Saturday, 24 September 2011
And then I’m on the road again, driving along the north shore of the fabled Loch Ness, lake of myth and mystery; until now nothing but a name tag on the map, but about to assume a concrete shape. On this road trip, it is the only place of which I have some knowledge and a certain amount of anticipation – and indeed, who doesn’t?
But first, a visit to the ruin of Urquhart Castle. I learn about its bloody history and admire its superb setting, for it towers high on rocks above the only spur of land jutting out and piercing the side of Loch Ness, a body of water as long, grey and narrow as a sliver of slate. From here you can see a long way up and down the lake, and the wind whistles past your ears.
A visit to the Nessie Centre in Drumnadrochit is of course essential. It is housed in the burnt-out building of a former hotel that served as the base of many expeditions and projects as they went about probing the secrets of this lake. In a series of hushed, dark and ceilingless rooms, groups of visitors are led through the history of the Nessie myth and the scientific exploration of the enigmatic loch. A great measure of thought and effort has been put into this exhibition to make it interesting and informative. The story is imaginatively presented with projections of images and film, and one resurfaces having understood a good deal.
I learn about the discovery of the thermocline, that energetic layer below the lake’s surface where warm (upper) and cold (lower) water meet and move daily in measurable rhythms, influenced by the fluctuating temperature in the natural wind channel of this valley. The strong undercurrent this thermocline creates is able to transport a floating log, for example, against the direction of the wind, making it look as if it were an animal moving of its own volition. It is also explained that the waters of Loch Ness are poor in nutrients and only able to support a relatively small number of fish. Certainly not enough to feed a monster, whatever its nature. And because the lake’s basin consists of hard, insoluble Moine schist, there are no caverns or tunnels under water for anything to hide in, thus escaping all the thorough investigations, as some have surmised.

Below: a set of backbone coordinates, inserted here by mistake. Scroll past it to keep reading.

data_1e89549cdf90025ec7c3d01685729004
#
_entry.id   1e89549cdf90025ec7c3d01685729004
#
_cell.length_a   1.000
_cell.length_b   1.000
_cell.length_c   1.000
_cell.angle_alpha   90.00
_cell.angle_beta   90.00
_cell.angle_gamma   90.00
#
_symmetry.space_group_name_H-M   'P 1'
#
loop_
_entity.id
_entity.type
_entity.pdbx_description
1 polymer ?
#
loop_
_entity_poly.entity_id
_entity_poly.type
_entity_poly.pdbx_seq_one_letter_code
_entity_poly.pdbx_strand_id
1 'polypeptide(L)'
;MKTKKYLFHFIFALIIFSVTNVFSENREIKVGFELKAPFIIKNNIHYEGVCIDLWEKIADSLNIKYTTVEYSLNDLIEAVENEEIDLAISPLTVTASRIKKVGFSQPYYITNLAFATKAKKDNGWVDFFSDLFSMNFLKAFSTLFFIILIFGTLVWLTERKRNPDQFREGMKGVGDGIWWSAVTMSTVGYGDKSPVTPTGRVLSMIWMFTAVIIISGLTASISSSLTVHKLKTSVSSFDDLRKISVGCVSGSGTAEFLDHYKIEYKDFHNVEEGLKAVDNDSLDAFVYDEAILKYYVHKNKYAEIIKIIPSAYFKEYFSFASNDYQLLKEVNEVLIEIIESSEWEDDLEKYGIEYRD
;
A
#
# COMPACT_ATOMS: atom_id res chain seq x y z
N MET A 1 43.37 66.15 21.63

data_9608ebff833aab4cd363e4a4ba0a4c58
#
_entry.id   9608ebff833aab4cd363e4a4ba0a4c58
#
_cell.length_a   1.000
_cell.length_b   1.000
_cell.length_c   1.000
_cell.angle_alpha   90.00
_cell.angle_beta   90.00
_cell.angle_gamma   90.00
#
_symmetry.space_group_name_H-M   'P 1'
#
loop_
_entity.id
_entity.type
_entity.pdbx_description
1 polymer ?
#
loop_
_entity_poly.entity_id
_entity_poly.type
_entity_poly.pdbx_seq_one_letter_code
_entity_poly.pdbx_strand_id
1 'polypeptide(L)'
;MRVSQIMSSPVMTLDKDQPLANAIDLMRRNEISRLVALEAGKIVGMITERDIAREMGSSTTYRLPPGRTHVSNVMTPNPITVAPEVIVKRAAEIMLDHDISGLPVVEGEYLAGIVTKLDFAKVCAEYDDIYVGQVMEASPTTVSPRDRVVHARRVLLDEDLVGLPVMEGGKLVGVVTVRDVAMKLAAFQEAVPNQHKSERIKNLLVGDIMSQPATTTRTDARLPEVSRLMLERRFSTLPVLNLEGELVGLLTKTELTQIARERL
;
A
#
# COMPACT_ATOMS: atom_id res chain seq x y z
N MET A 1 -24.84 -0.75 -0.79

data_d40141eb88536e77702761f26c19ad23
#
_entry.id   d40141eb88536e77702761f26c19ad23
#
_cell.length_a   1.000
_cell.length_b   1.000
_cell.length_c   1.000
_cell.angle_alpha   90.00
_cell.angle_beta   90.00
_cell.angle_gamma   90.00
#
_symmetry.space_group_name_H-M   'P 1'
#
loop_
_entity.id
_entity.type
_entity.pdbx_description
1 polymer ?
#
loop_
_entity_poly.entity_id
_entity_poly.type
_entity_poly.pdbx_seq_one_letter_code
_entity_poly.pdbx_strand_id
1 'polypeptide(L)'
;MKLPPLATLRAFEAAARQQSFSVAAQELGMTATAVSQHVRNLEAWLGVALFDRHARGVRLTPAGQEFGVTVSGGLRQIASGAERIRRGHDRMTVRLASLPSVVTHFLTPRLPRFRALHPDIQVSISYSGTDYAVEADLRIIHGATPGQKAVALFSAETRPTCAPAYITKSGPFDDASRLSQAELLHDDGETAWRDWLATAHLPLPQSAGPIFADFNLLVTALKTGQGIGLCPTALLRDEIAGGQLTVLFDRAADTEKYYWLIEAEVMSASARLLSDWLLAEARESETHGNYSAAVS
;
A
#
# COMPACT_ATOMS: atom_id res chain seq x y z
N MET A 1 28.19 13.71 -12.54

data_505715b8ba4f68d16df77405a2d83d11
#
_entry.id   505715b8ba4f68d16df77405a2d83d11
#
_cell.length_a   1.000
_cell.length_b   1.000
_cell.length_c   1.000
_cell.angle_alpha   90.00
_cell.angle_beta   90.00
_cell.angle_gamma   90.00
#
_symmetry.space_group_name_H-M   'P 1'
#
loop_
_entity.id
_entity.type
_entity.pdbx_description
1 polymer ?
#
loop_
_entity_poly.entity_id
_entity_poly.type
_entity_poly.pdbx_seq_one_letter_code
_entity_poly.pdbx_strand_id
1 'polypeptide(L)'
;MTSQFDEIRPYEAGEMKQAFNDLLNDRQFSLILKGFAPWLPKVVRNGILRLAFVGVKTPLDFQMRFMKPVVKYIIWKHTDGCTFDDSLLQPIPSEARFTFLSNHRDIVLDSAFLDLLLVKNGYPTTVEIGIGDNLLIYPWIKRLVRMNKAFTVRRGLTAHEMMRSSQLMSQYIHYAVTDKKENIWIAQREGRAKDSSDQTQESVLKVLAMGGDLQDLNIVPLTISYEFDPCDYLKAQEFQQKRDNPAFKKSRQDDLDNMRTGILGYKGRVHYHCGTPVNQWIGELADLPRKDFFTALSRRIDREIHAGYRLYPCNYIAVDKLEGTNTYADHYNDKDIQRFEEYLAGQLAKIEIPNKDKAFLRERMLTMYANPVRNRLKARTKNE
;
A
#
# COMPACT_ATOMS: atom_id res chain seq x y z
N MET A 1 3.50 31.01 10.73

So – no Nessie! Except of course in the gift shop, where monstrous creatures in fleece, putty and plastic perpetuate the fantasy.
Fascinated by the picture presented here in such a lucid manner, I leave the place thinking that although this lake is certainly mysterious, the way in which intelligent investigations made sense of its natural phenomena is even more compelling than the ancient myth.
Rather tired by now, I am keen to find somewhere to stay. A detour into the hills brings me to the door of a lovely ‘Organic B&B’ overlooking the loch. I am very taken with the place and its friendly hosts, the flowers and the gorgeous view, but £75 a night is too steep for my budget and I continue my search along the scenic shoreline. I arrive in Inverness in the early evening and find the streets lined with plenty of pleasant B&Bs, rather more affordable at only half that price. I check into one of them and then walk into town to have a look at the well-preserved castle, the Fiona MacDonald monument and the River Ness …
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